Gastrokid Mac and Cheese

Foodie parents rejoice: at Gastrokid HQ we’ve been working on this an awesome, one-stop, near-Biblical, family food cookbook coming out in August. It’s succinctly titled The Gastrokid Cookbook: How to Feed a Family in a Fast Food World, and it’s our manifesto/manual for parents who want to take their kids on a culinary adventure that doesn’t take much time, tastes great, is good for the world, and is good for you and yours (if you follow our everything—including parental cocktails—in moderation model). It’s got family meals, snacks, breakfasts, strategies and advice on everything required to raise a kid with a healthy attitude toward food.

Regular readers know we’re not ones to cook down to our kids, so don’t look for sneak-it-in Jessica Seinfeld shenanigans. This is real food. For example, we call kale by it’s natural name kale (horrors!), but we blanch it just so and season it well, and have converted brownivores to greenivores and beyond. (sneaking nutrition into homemade food is a short cut to creating little eaters who are out of touch with what makes good food good—not to mention it makes for parents who are, well, sneaky about food. Not a comforting foundation for a healthy approach to eating. I wonder if Mrs. Seinfeld tells her kids she had her wedding party with Jerry at the dearly departed temple of pastrami, the Second Avenue Deli in New York. Or did she tell them they celebrated at the Second Avenue Diet Center?) One way or another, when they get older, she’ll have some explaining to do.

In addition to copious vegetarian recipes, our book has a few, blow-out, high-satisfaction modifications of family favorites, including a version of this recipe for what just might be the best mac and cheese you’ll ever eat.

In the long form the title could be: “Gruyere, Asiago, Parmesan Mac and Cheese With Crispy Sage, Prosciutto, and Roasted Tomatoes” (in it’s short form it’s mac and cheese)

Here’s a sneak peak of the recipe that inspired the version in our cookbook. Yeah, it has a touch of cream. Yep, it’s rich beyond belief. But with this as a baseline experience for your kids, I’m guessing they won’t settle for the boxed stuff. And they’ll realize that good food requires good ingredients and smarter thinking, which is why we think you should pre-order the book for you family, your friends, your impending parent friends, your soon-to-be parents/brides/etc anyone who likes fast and delicious food with a sustainable, shared-by-all, humankind-pleasing bent.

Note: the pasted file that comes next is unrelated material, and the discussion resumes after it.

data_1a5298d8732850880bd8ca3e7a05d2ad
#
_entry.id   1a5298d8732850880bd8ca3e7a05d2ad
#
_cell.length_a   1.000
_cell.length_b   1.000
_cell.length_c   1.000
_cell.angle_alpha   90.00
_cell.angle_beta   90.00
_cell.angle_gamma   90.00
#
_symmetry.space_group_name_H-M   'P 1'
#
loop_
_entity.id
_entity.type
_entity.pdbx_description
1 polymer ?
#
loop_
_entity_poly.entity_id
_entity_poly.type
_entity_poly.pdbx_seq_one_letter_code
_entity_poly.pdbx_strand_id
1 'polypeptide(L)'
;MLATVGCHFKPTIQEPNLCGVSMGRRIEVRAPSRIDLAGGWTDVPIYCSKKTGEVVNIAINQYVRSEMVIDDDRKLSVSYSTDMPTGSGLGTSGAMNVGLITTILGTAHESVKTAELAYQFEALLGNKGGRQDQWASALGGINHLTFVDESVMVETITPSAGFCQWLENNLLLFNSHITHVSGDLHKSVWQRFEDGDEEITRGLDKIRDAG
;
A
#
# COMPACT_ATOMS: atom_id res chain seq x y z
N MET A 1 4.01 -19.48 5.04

Fully Maximized Homemade Mac and Cheese With Prosciutto, Pan Roasted Tomatoes, and Crispy Sage
This exceptional version of mac and cheese takes a bit longer than the boxed stuff, natch, but is worth it. The better cheese you buy, the better it will taste (and a portion of sharp cheddar can offset the extreme richness of the dish). This recipe (and my family’s adoration of it) is proof that homemade reigns supreme. The pan roasted tomatoes add just a bit of tanginess and melt into the cheese when you cut into them. The sage and prosciutto knock it out of the park. Grating parmesan over the top at the end is optional, delirious overkill.
serves 6
1 pound penne, or little shells, or rigatoni
2 tablespoons olive oil
8 or so fresh whole sage leaves
1/4 cup prosciutto, roughly chopped
1 cup cherry tomatoes
3 tablespoons butter
2 tablespoons flour
[1/2] cup heavy cream
5 cups grated cheese (quattro formaggio mix from Trader Joe’s; or 1 and [1/4] cup each parmesan, gruyere, asiago, and cheddar; or whatever ratio you like…)
freshly ground black pepper
In a large pot cook pasta until al dente in boiling salted water, drain and set aside.
Meanwhile, in a large saucepan over medium high heat, add olive oil, and fry whole sage leaves until crisp but still green. Remove sage from pan and season with salt and pepper. Add chopped prosciutto and cherry tomatoes to pan and fry until prosciutto is crisp and tomatoes lightly browned but not totally mushy. Using a slotted spoon (or any large spoon for that matter) remove prosciutto and tomatoes from pan and set aside. Add butter to pan and let melt, then add flour and stir, cooking until lightly brown. Add cream to pan.
In a large bowl combine grated cheese, cream mixture and pasta. Gently mix it up until cheese and cream mixture are well distributed. If it seems too dry add a bit more cream or milk. Season with pepper. Taste to see if it’s seasoned enough, and if not, add a bit of salt.

Preheat oven to 375. Butter an approximately 8 x 11, 2-inch deep oven ready baking dish or casserole and pour in pasta mixture. Then top with tomatoes, sage, and pancetta. Bake in oven for 30 minutes or until the whole thing is bubbly and bit browned in spots. Remove and serve, grating parmesan over the top of each serving if you’d like.


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